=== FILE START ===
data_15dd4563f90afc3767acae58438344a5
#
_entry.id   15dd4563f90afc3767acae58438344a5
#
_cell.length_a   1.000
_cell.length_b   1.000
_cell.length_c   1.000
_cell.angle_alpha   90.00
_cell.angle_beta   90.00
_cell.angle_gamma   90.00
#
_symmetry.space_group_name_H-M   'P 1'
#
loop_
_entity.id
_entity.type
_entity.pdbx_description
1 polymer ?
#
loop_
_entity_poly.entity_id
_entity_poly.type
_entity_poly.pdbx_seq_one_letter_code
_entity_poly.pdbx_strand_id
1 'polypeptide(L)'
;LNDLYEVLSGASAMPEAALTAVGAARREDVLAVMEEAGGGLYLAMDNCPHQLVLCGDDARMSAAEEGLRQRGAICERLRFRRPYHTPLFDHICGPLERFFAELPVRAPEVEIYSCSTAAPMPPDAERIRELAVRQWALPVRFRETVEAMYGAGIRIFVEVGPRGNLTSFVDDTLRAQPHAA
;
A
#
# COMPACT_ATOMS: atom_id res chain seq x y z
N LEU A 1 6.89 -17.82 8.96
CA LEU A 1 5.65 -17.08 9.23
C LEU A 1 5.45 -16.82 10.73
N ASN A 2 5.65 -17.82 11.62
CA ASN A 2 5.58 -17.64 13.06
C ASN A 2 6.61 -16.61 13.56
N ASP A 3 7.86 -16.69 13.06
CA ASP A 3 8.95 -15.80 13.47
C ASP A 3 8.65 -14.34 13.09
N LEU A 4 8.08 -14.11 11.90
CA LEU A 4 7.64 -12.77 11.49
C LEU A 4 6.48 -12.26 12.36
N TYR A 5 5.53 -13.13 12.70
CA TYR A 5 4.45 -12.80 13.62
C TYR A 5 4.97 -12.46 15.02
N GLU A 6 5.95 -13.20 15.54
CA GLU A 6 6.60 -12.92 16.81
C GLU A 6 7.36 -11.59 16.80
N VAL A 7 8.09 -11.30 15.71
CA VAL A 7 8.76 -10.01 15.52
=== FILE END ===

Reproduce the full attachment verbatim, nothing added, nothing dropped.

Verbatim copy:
data_15dd4563f90afc3767acae58438344a5
#
_entry.id   15dd4563f90afc3767acae58438344a5
#
_cell.length_a   1.000
_cell.length_b   1.000
_cell.length_c   1.000
_cell.angle_alpha   90.00
_cell.angle_beta   90.00
_cell.angle_gamma   90.00
#
_symmetry.space_group_name_H-M   'P 1'
#
loop_
_entity.id
_entity.type
_entity.pdbx_description
1 polymer ?
#
loop_
_entity_poly.entity_id
_entity_poly.type
_entity_poly.pdbx_seq_one_letter_code
_entity_poly.pdbx_strand_id
1 'polypeptide(L)'
;LNDLYEVLSGASAMPEAALTAVGAARREDVLAVMEEAGGGLYLAMDNCPHQLVLCGDDARMSAAEEGLRQRGAICERLRFRRPYHTPLFDHICGPLERFFAELPVRAPEVEIYSCSTAAPMPPDAERIRELAVRQWALPVRFRETVEAMYGAGIRIFVEVGPRGNLTSFVDDTLRAQPHAA
;
A
#
# COMPACT_ATOMS: atom_id res chain seq x y z
N LEU A 1 6.89 -17.82 8.96
CA LEU A 1 5.65 -17.08 9.23
C LEU A 1 5.45 -16.82 10.73
N ASN A 2 5.65 -17.82 11.62
CA ASN A 2 5.58 -17.64 13.06
C ASN A 2 6.61 -16.61 13.56
N ASP A 3 7.86 -16.69 13.06
CA ASP A 3 8.95 -15.80 13.47
C ASP A 3 8.65 -14.34 13.09
N LEU A 4 8.08 -14.11 11.90
CA LEU A 4 7.64 -12.77 11.49
C LEU A 4 6.48 -12.26 12.36
N TYR A 5 5.53 -13.13 12.70
CA TYR A 5 4.45 -12.80 13.62
C TYR A 5 4.97 -12.46 15.02
N GLU A 6 5.95 -13.20 15.54
CA GLU A 6 6.60 -12.92 16.81
C GLU A 6 7.36 -11.59 16.80
N VAL A 7 8.09 -11.30 15.71
CA VAL A 7 8.76 -10.01 15.52